“We all play together” has been pianist, bandleader, and chorus director Bob Athayde’s motto since he began teaching at Stanley Middle School, in Lafayette, California, in 1986. We’ll have a chance to bring that motto to life on March 20, when Bob leads our “Anyone Can Improvise!” online workshop. We reached Bob at his Orinda, California, home to learn more about his career and his approach to teaching.
Tell us a little about your background. Is yours a musical family?
My wife is a musician and music teacher, and all four of my kids play music. I guess they grew up thinking everyone plays music. My son Kyle, who plays trumpet, is my artist-assistant—he’s three times the musician I’ll ever be!
You’ve devoted your professional life to teaching young people. What do you find most satisfying about teaching?
The most satisfying thing is seeing that light bulb switch on in a student’s mind, whether it’s a fourth-grader or an adult. When I can get people to feel joyful about what they’re engaged in I know I’ve gotten the concept across!
You’re teaching remotely now. How is that going?
We closed the school, of course, so I’ve been teaching remotely for a year. But I still go into my classroom, because it makes me feel more businesslike. I have a Steinway grand piano there—it’s in mint condition—plus two computers, an extra camera, and a state-of-the-art microphone with audio interface. I have a big screen and put all the kids’ faces up there.
Do you have any tips for Zoom learning?
I’m used to being in person with large groups of people, so at first, Zoom was strange. After a year of Zooming, I’ve gotten used to it, and am grateful to have that platform. I keep track of teachers around the country who are doing great things with Zoom, and I learn from them.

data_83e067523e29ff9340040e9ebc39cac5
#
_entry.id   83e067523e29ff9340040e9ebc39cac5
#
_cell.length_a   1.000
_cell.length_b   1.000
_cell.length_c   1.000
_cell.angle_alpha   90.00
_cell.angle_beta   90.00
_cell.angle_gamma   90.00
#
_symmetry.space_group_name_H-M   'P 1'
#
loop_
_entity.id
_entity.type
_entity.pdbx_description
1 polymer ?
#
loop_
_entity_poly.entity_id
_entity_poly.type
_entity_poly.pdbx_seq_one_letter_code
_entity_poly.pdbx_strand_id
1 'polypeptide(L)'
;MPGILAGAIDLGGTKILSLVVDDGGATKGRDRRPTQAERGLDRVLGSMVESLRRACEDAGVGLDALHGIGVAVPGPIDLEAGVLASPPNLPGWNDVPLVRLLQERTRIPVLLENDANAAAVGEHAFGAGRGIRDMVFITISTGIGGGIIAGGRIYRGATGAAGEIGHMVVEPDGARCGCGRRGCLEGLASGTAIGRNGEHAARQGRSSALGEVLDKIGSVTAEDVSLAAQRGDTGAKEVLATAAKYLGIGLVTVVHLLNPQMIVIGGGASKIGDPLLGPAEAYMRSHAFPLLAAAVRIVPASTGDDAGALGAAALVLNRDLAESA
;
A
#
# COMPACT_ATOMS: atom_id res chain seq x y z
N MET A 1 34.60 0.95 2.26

Besides teaching remotely, what else have you been during during the pandemic, musically and otherwise?
Before Covid, I had a weekly gig playing piano at La Finestra Ristorante in Moraga. That went away, but I now stream a set via Facebook Live every Friday and Saturday from 6 to 7 p.m. I’ve attended a lot of online master classes and listened to [jazz pianist] Herbie Hancock’s Harvard lecture series. And I’ve walked our dog more—and met a lot of neighbors on my walks!
For some classically trained musicians, improvisation can feel a little scary. What can you tell them to make it less daunting?
I’d tell them to be more like kids. To remember that this is your expression—that just as no two people have the same fingerprints, no two people play music the same. You’re making a contribution to art, to music.
Sometimes I look at the piano and tell myself to play something I’ve never played before. Of course I’m filled with ideas of things I’ve done before. But then I might come out with something new and interesting. Listen, I make so many mistakes that if I were leading a band I probably wouldn’t hire me! But I don’t care, because I’m batting .500, which would get me into the major leagues.
And remember: it’s playing music, not working music!
Photo of Bob with students: Kerwin Lee